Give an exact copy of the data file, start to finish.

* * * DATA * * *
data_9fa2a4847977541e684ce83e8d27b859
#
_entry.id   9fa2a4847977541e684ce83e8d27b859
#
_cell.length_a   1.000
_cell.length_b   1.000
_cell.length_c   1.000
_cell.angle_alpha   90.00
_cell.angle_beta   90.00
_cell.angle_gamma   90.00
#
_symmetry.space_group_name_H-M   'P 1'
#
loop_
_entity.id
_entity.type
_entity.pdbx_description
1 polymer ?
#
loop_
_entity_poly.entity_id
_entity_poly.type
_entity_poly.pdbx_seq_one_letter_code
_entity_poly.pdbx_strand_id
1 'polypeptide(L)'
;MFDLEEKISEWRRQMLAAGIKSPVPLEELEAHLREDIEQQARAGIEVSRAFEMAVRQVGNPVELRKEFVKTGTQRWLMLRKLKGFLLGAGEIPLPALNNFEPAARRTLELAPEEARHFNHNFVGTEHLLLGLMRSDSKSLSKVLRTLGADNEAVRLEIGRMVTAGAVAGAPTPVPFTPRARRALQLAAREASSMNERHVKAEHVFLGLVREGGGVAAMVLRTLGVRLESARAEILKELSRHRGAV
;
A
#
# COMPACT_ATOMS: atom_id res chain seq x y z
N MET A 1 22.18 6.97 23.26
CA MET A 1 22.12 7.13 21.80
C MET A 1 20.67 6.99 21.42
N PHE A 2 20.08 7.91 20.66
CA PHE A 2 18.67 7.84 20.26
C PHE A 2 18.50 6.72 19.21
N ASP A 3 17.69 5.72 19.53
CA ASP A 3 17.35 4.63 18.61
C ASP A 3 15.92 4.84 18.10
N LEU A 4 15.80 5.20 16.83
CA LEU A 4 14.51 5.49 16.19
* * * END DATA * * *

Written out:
data_9fa2a4847977541e684ce83e8d27b859
#
_entry.id   9fa2a4847977541e684ce83e8d27b859
#
_cell.length_a   1.000
_cell.length_b   1.000
_cell.length_c   1.000
_cell.angle_alpha   90.00
_cell.angle_beta   90.00
_cell.angle_gamma   90.00
#
_symmetry.space_group_name_H-M   'P 1'
#
loop_
_entity.id
_entity.type
_entity.pdbx_description
1 polymer ?
#
loop_
_entity_poly.entity_id
_entity_poly.type
_entity_poly.pdbx_seq_one_letter_code
_entity_poly.pdbx_strand_id
1 'polypeptide(L)'
;MFDLEEKISEWRRQMLAAGIKSPVPLEELEAHLREDIEQQARAGIEVSRAFEMAVRQVGNPVELRKEFVKTGTQRWLMLRKLKGFLLGAGEIPLPALNNFEPAARRTLELAPEEARHFNHNFVGTEHLLLGLMRSDSKSLSKVLRTLGADNEAVRLEIGRMVTAGAVAGAPTPVPFTPRARRALQLAAREASSMNERHVKAEHVFLGLVREGGGVAAMVLRTLGVRLESARAEILKELSRHRGAV
;
A
#
# COMPACT_ATOMS: atom_id res chain seq x y z
N MET A 1 22.18 6.97 23.26
CA MET A 1 22.12 7.13 21.80
C MET A 1 20.67 6.99 21.42
N PHE A 2 20.08 7.91 20.66
CA PHE A 2 18.67 7.84 20.26
C PHE A 2 18.50 6.72 19.21
N ASP A 3 17.69 5.72 19.53
CA ASP A 3 17.35 4.63 18.61
C ASP A 3 15.92 4.84 18.10
N LEU A 4 15.80 5.20 16.83
CA LEU A 4 14.51 5.49 16.19